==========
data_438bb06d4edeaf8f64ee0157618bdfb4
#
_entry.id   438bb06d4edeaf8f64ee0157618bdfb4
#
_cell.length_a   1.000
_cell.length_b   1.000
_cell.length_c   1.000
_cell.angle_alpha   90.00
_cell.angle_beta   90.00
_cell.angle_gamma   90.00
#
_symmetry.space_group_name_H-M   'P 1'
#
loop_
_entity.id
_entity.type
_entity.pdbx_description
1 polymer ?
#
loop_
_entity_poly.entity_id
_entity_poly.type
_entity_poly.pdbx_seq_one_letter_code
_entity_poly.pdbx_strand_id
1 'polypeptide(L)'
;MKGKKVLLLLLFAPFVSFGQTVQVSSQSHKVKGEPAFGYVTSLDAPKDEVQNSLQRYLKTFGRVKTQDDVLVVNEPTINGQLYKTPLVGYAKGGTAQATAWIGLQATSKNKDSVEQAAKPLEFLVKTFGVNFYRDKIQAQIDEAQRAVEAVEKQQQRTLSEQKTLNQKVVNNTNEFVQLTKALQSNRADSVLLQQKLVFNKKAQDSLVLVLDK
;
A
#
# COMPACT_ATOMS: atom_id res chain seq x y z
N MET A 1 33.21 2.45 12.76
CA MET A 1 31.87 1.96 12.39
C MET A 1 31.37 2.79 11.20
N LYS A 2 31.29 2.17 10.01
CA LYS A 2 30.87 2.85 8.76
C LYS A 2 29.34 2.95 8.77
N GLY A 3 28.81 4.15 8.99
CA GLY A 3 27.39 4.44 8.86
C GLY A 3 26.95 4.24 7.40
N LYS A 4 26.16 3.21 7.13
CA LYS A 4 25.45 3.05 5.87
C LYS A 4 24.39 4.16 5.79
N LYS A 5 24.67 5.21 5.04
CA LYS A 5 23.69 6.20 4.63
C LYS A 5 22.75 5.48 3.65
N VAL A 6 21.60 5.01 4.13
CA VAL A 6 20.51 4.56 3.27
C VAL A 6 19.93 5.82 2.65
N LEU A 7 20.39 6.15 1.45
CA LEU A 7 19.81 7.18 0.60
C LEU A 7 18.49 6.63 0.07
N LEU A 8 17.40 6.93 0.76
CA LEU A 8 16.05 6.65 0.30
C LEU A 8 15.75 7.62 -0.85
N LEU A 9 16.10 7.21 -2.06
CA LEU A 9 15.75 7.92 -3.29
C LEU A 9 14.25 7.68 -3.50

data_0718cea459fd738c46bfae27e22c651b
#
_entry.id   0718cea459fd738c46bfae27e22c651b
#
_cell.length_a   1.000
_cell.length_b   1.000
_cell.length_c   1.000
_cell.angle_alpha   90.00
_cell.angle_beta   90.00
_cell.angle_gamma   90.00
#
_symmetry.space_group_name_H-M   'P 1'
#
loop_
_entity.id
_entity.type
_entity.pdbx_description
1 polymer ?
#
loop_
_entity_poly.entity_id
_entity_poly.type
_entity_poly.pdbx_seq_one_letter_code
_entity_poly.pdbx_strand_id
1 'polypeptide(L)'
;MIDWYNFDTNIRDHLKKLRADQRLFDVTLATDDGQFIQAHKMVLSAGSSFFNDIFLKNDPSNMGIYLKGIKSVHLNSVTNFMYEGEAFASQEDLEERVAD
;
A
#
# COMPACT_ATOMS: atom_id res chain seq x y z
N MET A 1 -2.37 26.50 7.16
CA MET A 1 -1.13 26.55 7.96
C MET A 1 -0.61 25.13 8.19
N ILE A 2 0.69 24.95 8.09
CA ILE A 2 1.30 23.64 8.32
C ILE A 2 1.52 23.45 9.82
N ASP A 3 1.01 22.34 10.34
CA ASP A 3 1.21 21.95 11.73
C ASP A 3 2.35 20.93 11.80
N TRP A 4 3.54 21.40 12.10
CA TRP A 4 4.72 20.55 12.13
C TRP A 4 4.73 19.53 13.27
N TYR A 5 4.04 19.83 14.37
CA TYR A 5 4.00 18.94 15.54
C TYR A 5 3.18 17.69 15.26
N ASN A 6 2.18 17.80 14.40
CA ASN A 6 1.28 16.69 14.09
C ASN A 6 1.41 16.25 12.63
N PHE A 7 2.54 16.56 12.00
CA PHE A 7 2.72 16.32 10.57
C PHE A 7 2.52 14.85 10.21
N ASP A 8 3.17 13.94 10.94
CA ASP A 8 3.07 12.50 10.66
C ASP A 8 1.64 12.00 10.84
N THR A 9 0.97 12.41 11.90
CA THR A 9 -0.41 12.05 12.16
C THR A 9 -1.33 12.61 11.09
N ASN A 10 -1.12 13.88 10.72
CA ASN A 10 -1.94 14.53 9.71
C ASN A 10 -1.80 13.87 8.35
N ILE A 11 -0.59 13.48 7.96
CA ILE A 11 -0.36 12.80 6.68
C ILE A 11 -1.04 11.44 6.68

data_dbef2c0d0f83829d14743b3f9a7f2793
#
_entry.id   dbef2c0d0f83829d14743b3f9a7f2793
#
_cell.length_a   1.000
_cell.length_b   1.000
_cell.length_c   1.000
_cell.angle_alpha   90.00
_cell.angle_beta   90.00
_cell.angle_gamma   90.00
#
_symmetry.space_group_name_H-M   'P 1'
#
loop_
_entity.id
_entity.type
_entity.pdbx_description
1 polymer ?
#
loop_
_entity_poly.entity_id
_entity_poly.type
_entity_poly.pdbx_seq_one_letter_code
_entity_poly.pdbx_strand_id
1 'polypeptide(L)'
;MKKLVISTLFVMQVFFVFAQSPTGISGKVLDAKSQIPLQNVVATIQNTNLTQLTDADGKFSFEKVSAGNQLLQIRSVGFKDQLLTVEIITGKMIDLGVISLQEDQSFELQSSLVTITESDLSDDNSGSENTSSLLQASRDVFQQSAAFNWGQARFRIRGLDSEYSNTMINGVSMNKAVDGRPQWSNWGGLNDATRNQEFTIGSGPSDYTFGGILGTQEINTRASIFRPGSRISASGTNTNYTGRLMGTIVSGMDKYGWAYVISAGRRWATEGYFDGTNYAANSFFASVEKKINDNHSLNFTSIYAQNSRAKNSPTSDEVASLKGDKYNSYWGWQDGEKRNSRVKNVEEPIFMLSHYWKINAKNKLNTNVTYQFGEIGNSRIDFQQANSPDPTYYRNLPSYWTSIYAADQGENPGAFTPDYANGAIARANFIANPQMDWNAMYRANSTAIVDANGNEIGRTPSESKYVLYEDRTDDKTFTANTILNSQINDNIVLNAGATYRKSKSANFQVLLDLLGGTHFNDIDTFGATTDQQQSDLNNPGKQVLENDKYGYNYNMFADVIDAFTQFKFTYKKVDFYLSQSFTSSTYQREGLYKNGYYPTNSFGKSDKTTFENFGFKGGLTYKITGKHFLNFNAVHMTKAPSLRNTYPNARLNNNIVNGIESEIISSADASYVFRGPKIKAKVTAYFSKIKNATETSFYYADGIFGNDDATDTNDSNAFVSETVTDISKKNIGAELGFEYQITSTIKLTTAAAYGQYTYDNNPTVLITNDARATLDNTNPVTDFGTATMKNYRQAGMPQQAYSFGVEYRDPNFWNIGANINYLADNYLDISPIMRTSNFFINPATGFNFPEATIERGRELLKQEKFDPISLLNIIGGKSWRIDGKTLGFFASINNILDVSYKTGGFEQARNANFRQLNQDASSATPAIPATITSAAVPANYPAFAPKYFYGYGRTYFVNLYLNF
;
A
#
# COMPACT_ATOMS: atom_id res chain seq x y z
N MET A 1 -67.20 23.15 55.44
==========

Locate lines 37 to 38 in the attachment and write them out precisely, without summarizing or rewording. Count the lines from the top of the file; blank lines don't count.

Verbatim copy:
N GLY A 3 28.81 4.15 8.99
CA GLY A 3 27.39 4.44 8.86